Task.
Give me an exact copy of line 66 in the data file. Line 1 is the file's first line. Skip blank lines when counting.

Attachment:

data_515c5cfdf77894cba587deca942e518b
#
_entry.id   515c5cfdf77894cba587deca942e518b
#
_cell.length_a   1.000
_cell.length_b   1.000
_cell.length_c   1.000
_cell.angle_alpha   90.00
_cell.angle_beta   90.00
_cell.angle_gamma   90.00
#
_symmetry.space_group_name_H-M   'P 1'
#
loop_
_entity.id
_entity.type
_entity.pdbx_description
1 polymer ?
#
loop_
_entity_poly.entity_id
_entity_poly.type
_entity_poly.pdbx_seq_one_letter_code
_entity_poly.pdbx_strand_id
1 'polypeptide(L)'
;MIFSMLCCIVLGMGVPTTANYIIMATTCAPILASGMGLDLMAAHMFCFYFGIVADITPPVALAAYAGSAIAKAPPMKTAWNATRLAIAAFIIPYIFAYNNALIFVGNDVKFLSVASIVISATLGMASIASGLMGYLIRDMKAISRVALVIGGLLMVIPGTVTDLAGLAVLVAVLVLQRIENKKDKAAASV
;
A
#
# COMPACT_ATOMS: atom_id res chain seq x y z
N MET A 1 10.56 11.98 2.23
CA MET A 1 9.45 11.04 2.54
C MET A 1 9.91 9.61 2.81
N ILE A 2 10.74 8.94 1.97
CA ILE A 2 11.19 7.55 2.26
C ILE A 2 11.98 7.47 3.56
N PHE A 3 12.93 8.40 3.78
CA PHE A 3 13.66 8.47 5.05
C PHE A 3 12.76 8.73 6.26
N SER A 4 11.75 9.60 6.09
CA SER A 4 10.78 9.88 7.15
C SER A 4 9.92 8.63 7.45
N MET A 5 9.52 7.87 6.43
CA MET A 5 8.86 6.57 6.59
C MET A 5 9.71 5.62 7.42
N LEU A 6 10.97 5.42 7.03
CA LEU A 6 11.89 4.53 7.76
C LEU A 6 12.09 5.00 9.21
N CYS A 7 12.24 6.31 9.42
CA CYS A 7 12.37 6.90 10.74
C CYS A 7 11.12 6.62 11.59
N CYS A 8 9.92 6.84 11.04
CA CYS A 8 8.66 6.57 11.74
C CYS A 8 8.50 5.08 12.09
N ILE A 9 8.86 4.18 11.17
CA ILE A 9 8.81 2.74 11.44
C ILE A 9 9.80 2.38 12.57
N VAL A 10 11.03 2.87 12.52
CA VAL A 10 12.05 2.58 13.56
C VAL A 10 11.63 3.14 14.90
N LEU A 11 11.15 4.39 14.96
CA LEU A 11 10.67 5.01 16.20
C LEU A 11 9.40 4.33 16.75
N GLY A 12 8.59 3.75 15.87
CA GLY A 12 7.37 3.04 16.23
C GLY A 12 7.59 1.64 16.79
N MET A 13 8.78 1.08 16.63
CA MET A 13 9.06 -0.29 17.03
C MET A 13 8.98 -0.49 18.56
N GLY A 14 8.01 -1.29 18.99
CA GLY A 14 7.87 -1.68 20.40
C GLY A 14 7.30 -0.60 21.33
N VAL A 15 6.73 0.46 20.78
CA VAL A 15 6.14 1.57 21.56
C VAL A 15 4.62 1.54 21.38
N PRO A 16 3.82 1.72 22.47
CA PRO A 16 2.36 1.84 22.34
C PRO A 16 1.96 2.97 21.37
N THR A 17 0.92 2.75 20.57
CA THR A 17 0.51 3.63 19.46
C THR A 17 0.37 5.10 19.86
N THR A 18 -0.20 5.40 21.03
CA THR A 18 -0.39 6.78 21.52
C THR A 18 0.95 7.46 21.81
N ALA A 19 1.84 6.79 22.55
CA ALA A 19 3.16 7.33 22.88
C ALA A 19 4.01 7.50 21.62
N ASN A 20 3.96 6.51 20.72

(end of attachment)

C GLY A 12 7.59 1.64 16.79